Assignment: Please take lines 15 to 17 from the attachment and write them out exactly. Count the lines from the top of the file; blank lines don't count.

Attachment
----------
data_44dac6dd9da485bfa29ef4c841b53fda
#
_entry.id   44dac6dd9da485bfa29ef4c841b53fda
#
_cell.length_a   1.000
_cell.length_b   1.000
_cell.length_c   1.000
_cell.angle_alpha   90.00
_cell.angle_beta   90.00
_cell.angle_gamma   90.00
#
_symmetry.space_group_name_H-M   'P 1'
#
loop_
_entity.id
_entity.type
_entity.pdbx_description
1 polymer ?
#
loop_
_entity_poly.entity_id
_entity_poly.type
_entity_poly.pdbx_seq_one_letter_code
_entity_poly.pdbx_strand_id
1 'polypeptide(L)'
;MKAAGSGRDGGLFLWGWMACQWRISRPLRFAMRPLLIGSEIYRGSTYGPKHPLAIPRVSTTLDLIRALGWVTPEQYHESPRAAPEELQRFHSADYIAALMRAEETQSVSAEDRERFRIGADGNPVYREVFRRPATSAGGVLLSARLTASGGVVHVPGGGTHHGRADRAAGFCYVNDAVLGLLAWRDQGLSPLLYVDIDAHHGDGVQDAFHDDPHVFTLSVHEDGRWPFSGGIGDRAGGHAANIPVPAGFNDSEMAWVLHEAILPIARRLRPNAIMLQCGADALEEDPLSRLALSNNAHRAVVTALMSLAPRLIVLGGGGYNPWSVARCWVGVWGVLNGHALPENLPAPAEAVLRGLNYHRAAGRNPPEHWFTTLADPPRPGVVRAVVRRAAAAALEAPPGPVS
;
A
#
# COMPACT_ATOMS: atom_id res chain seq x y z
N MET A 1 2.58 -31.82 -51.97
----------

_entity.id
_entity.type
_entity.pdbx_description